Patterico's Pontifications


Astrology and Politics

Filed under: 2008 Election — DRJ @ 9:27 pm

[Guest post by DRJ]

Nancy Reagan’s interest in astrology is probably the most famous modern-day example in which politics meets astrology. The Washington Post archives reflect 51 articles since 1987 that contain the search terms “Nancy,” “Reagan” and “astrology,” and I doubt these articles are complimentary.

Thus, I was surprised to find that the Washington Post’s summary of the Senate vote on the Allard Amendment (discussed here) breaks down the vote by party, state, region, boomer status, gender, and astrological sign.

I can’t imagine why the Washington Post would break down Congressional votes by astrological sign … but I’m not surprised to learn that Barack Obama is a Leo.


The Obamessiah’s World Tour, Part II (Updated)

Filed under: 2008 Election,Buffoons — DRJ @ 7:39 pm

[Guest post by DRJ]

According to Gallup, Barack Obama’s world tour and in particular his Berlin speech led to a 6 point bounce in the polls. However, the Politico quotes Obama campaign manager David Plouffe as downplaying expectations of a bounce:

“We wouldn’t expect any sort of, I guess the term people use is ‘bounce,’” Plouffe said by phone from campaign headquarters in Chicago.

In London, Obama went further to lower expectations regarding the impact of his foreign travel on the polls:

“I wouldn’t even be surprised if in some polls we saw a little bit of a dip because we’ve been out of the country for a week.”

It’s fortunate that Obama and his staff are good at lowering expectations. They will have to do a lot of that if Obama is elected President.

UPDATE: The UK’s Evening Standard reports that Obama’s Kenyan relatives have experience with lowered expectations or, as they call it, “Obama’s lapse.”


The Obamessiah’s World Tour, Part I

Filed under: 2008 Election — DRJ @ 6:25 pm

[Guest post by DRJ]

“The Child ventured forth – for the first time – to bring the light unto all the world.”

Read and enjoy.


Great Ad for Downtown Penthouses

Filed under: General — Patterico @ 2:51 pm

I saw the greatest ad for downtown penthouses today. I’m very happy in my home, but reading stuff like this can’t help but make you think twice about downtown penthouse living — if you could afford it, that is (and I can’t):

They sit atop downtown buildings like beacons: Marble bathrooms glistening, glass wrap-around patios gazing out on the city and high-end ranges awaiting their first speck of gourmet food.

. . . .

At the Eastern Columbia building, $1.875 million will get you two entrances to Penthouse No. 5, nearly 2,500 square feet of concrete floors and old-fashioned windows looking down Broadway, to City Hall and the San Gabriel Mountains beyond. The kitchen is decked out with a Viking range and fridge, a bathroom is resplendent in mirrors and marble and a private outdoor landing has a view of the building’s much-photographed turquoise terra cotta clock.

The ad has a beautiful picture to go with it:

I don’t know about you, but I’m a big fan (if not a very knowledgeable one) of this sort of 1930s-era architecture, and this is obviously a stunning example of it.

More from the ad:

At 717 Olympic, penthouse units renting for as much as $20,000 a month feature picture windows, egg-shaped soaker tubs and his-and-her closets. Built-in wine chillers and access to a special subterranean level of parking are special perks reserved for those who rent one of the building’s five penthouse units.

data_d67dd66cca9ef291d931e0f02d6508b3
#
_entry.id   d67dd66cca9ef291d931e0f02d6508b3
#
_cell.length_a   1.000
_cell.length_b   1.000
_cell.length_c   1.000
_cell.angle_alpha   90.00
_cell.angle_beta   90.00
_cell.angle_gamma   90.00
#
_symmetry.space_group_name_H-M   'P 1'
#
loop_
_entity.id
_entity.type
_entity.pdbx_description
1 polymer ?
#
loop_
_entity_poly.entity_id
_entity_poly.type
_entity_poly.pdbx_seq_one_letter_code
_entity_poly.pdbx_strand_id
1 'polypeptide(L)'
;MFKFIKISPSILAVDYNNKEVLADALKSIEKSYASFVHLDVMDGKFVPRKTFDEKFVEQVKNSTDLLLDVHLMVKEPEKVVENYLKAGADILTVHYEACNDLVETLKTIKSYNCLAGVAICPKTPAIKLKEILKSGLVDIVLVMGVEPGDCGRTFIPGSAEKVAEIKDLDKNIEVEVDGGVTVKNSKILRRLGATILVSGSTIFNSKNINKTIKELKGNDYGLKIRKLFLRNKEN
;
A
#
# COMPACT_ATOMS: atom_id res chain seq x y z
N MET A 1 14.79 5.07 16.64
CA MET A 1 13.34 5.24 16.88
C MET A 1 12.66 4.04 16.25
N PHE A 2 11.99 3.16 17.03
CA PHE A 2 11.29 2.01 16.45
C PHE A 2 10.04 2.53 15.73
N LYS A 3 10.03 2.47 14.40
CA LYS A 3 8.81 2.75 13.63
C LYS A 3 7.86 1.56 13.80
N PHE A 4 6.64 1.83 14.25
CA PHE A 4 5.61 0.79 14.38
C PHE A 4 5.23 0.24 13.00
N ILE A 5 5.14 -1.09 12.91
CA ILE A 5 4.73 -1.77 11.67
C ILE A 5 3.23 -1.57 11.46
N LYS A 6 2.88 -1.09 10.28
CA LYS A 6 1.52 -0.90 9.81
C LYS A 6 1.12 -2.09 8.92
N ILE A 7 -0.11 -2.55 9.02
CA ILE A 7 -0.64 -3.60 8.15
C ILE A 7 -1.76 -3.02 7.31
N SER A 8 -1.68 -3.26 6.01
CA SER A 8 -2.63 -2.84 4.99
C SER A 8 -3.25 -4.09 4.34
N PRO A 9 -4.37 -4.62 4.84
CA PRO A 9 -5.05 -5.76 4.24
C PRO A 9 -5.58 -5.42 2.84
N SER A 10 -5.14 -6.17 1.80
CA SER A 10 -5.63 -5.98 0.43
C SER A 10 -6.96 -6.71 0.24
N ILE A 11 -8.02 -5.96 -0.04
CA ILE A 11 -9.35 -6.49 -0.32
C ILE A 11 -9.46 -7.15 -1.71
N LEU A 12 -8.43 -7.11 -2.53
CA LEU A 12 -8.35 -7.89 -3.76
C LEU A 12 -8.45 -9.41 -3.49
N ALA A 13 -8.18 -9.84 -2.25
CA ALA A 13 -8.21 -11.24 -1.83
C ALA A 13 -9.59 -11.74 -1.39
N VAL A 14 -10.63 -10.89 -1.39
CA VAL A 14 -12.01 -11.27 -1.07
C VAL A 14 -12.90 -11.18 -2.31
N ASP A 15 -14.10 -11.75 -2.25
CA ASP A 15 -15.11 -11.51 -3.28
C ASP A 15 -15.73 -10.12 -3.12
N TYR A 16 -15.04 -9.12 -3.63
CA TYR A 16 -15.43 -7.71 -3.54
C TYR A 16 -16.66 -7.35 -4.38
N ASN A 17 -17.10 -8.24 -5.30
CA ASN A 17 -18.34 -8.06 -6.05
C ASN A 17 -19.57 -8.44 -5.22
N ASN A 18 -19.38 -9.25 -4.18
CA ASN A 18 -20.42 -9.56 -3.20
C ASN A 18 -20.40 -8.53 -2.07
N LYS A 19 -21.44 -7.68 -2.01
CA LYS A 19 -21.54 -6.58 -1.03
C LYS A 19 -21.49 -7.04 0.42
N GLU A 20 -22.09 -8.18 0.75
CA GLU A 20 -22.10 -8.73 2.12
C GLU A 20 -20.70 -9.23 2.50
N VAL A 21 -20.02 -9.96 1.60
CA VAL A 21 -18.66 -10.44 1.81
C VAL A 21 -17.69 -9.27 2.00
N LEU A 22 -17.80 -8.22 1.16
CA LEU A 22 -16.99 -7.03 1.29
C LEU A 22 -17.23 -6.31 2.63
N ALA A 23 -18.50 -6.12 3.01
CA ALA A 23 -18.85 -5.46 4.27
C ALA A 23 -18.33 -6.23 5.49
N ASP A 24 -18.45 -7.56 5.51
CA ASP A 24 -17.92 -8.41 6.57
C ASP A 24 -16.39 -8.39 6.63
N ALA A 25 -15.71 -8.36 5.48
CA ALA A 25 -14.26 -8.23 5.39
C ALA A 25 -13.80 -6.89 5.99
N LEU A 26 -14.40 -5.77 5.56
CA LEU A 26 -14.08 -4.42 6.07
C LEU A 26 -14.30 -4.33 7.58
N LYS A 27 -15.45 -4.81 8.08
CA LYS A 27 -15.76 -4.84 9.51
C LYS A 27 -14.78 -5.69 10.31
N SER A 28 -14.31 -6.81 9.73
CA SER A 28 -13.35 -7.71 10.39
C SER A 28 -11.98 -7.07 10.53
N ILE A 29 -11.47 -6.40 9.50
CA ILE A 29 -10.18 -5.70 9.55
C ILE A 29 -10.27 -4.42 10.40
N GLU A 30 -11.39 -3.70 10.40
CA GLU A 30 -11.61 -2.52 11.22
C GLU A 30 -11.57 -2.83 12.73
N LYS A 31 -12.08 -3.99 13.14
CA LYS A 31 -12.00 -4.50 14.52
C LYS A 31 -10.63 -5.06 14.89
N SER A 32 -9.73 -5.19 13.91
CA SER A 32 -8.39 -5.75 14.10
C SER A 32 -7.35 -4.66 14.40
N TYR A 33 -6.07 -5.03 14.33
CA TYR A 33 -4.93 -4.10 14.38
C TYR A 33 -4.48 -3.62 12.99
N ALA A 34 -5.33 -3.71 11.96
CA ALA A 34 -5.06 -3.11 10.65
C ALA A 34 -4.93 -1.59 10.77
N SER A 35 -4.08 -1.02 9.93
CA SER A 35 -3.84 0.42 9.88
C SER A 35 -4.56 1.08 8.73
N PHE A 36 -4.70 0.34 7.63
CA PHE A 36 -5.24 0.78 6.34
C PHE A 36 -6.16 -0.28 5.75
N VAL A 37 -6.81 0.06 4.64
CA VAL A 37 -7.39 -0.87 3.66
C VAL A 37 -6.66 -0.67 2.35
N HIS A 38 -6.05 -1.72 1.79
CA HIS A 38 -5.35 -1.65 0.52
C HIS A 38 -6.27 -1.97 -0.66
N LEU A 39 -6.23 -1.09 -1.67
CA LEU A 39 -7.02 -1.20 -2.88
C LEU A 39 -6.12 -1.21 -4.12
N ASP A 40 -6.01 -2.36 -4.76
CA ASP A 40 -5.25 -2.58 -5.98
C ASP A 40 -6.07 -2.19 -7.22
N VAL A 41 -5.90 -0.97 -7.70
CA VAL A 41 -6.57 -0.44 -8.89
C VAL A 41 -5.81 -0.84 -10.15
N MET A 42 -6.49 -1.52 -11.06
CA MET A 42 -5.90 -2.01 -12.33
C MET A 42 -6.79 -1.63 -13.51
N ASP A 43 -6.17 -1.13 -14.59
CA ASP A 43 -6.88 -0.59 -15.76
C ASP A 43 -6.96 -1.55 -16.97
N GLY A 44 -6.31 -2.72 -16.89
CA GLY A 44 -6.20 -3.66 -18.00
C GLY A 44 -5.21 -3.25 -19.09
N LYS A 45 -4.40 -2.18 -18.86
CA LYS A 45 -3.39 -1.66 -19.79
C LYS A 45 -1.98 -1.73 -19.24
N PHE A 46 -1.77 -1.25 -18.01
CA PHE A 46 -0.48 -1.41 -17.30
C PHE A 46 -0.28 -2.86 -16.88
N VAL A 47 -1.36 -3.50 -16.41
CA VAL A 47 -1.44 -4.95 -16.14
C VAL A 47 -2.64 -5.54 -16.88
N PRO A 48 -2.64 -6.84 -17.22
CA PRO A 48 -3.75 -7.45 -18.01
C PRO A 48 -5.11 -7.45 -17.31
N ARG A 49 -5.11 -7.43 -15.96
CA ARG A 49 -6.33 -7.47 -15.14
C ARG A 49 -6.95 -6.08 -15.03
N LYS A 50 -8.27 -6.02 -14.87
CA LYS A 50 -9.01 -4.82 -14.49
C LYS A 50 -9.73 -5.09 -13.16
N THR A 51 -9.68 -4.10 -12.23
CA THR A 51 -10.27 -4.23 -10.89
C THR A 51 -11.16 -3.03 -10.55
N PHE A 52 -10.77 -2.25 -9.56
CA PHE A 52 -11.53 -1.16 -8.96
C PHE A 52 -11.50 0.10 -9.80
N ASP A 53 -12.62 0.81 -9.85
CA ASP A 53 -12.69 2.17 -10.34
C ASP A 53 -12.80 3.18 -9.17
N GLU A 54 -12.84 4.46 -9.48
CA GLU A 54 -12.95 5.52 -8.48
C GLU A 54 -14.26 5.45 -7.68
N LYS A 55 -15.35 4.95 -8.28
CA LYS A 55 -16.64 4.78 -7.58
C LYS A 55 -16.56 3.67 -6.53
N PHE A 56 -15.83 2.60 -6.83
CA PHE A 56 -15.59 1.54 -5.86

But perhaps no unit downtown is as sprawling — or as hyped — as the biggest penthouse at the Biscuit Company Lofts. On the market for nearly $5 million, the penthouse unit has 3,500 square feet inside and nearly as much space outside, including a rooftop deck with 360-degree views. It boasts a private elevator; a sleek kitchen with Wolf appliances; and hardwood floors throughout.

The ad acknowledges that these properties are the subject of marketing campaigns, including rumors about who has bought the penthouses:

Did John Stamos really buy a penthouse unit in the Eastern Columbia? Were David and Victoria Beckham scoping out a luxury loft in Biscuit?

Nothing makes you drool like reading that the properties “ultimately are attainable for only a select group of buyers.” Well. Who doesn’t want to be among a select group of buyers?

It’s really a very interesting advertisement. You can read the whole thing here, at the L.A. Times web site.

UPDATE: In case I was too subtle, this isn’t really an advertisement. It’s an article in the L.A. Times. It just reads like an advertisement.

L.A. Times Thinks It’s OK to Blog Uncorroborated Tabloid Stories About Affairs by Famous Men . . . As Long As the Famous Man Is Not John Edwards . . .

Filed under: General — Patterico @ 1:32 pm

L.A. Times blogger Elizabeth Snead blogs an uncorroborated tabloid report about an affair involving a famous man.

John Edwards? No, silly — that’s not allowed. No, this uncorroborated tabloid report about an affair involving a famous man is about Matthew Broderick, and is therefore A-OK to report:

According to various reports, including this week’s Star magazine, always a reliable (satire alert) source, Matthew Broderick ‘s been getting himself a little extra “Sex in the City.”

Just not with his wife of 11 years, Sarah Jessica Parker.

The Star reports Broderick was sneaking around with a young redhead earlier this year. While SJP was busy being Carrie.


(H/t to the Media Blog.)

I think Snead’s blog post is just the way to handle it: you note the source, and if the major source is a tabloid (unlike the Edwards story, which has been corroborated by Fox News), you note that as well.

But if this post is OK, then why not a post about Edwards’s alleged affair?

The message is: it’s OK to run a story about a married man’s alleged affair based on a tabloid report . . . as long as that man is not John Edwards.

Does that make any sense?

I’ll e-mail Tony Pierce and Elizabeth Snead about this.

Obama and JFK (Updated)

Filed under: 2008 Election — DRJ @ 1:25 pm

[Guest post by DRJ]